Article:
Press Release

Developing Cybersecurity Solutions for Industrial Infrastructures

There are approximately 153,000 public drinking water systems and more than 16,000 publicly owned wastewater treatment systems in the United States, according to the Cybersecurity and Infrastructure Security Agency. A cyberattack on any one of these systems could lead to service outages, damage to critical infrastructure, and even potentially illness and loss of life.

The Johns Hopkins Applied Physics Laboratory (APL) in Laurel, Maryland, has developed a cost-effective cyber-physical security situational awareness capability for industrial control systems and applied it at the Cranberry Water Treatment plant in Westminster, Maryland. The technology is designed to detect and alert operators to malicious activity, such as unauthorized access, malicious code and data exfiltration. It also provides a comprehensive view of the system’s health and performance, allowing operators to quickly identify and address any issues.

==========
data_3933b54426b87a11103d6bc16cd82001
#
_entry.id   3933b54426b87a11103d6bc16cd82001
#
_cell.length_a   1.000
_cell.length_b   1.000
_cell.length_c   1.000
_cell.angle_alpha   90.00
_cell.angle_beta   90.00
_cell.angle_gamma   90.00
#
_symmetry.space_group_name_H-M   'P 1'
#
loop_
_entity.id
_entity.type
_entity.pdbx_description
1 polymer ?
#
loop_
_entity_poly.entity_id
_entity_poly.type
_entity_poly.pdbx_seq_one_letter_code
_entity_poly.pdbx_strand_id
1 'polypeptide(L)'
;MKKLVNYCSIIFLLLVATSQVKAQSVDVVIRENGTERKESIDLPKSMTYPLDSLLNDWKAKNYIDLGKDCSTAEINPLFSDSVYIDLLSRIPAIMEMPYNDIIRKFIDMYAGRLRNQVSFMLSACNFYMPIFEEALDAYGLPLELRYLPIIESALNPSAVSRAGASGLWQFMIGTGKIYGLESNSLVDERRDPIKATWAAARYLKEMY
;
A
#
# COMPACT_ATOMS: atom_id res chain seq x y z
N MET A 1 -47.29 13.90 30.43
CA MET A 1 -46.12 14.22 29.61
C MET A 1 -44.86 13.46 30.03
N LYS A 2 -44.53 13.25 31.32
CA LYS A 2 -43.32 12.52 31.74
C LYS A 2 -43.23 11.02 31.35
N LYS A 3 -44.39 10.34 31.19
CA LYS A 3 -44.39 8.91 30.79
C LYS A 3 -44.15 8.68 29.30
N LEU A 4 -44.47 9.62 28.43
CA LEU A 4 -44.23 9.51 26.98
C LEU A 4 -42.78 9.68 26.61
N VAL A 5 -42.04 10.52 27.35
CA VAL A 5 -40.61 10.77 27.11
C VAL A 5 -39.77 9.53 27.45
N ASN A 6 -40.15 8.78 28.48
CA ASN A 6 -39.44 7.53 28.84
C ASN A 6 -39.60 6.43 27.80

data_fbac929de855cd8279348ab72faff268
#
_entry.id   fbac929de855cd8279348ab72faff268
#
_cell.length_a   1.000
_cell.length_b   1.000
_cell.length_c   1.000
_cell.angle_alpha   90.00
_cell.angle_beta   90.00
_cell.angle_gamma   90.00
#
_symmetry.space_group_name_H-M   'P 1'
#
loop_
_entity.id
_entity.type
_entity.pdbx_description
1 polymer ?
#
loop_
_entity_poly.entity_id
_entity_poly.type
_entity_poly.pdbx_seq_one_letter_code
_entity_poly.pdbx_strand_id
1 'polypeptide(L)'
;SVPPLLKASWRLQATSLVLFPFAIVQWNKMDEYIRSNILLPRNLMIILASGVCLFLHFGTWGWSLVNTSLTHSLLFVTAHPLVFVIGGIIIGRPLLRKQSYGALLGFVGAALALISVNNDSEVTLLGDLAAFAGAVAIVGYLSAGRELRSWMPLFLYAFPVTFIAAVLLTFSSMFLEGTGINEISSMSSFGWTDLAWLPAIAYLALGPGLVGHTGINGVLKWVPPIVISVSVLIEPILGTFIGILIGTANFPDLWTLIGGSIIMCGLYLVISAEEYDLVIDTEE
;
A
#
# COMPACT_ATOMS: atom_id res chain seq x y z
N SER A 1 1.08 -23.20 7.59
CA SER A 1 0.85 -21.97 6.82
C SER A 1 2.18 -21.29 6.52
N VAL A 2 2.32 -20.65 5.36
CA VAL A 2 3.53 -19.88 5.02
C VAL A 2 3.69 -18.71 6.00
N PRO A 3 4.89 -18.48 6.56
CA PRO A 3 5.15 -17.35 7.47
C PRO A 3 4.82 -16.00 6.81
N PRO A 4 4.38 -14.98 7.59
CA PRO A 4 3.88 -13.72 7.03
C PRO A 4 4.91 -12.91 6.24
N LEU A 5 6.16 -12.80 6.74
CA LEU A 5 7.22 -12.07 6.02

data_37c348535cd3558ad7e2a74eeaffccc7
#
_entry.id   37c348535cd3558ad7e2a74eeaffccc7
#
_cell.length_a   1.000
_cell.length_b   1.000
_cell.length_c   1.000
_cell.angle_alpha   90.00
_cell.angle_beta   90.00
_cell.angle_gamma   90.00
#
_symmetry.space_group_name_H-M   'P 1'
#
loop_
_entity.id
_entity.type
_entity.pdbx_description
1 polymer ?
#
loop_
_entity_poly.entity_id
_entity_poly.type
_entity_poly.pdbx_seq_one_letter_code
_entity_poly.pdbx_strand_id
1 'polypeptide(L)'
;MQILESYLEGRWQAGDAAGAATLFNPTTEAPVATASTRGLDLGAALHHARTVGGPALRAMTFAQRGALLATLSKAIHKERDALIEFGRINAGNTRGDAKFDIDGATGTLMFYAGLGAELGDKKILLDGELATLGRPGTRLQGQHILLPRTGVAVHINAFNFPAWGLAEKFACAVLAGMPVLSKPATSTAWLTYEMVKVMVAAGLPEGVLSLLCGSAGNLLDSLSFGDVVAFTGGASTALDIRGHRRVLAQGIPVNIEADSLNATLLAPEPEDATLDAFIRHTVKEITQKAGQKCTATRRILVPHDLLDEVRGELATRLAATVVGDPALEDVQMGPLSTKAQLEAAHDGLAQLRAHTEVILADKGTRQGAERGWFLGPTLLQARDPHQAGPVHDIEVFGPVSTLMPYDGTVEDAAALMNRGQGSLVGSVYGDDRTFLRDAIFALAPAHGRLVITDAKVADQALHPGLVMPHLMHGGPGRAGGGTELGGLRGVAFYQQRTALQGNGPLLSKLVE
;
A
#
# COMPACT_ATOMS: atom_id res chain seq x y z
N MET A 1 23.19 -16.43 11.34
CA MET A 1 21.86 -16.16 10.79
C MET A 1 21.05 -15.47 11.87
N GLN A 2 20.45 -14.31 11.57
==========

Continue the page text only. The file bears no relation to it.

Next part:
This solution combines network fingerprinting, host-based monitoring, digital twin technology, and advanced event correlation and alerting to provide an operator with a detailed understanding of their systems.

“We’ve got a suite of relatively inexpensive tools that these facilities can easily adapt to secure their infrastructure,” said Joe Maurio, chief scientist of the Critical Infrastructure Protection Group in APL’s Asymmetric Operations Sector (AOS). “When implemented, they can make any type of infrastructure — from energy systems to communications systems — more secure and resilient to cyberattack.”

The team worked closely with Cranberry Water Treatment Plant Superintendent Bret Grossnickle, who provided an understanding of plant operations, and with Jack Wilson on technical support for integration with the plant’s operational technology system. The collaboration helped the team refine the system for use in an operational environment and tailor how information is displayed to the operator.

The APL team tested the system by mimicking events, such as an unauthorized USB drive in a local workstation, an attempt to modify the established speed of a chlorine pump above the normal operating range, and the creation of an abnormal network connection to the control network. The APL system successfully detected the unexpected behavior for all of these scenarios during testing.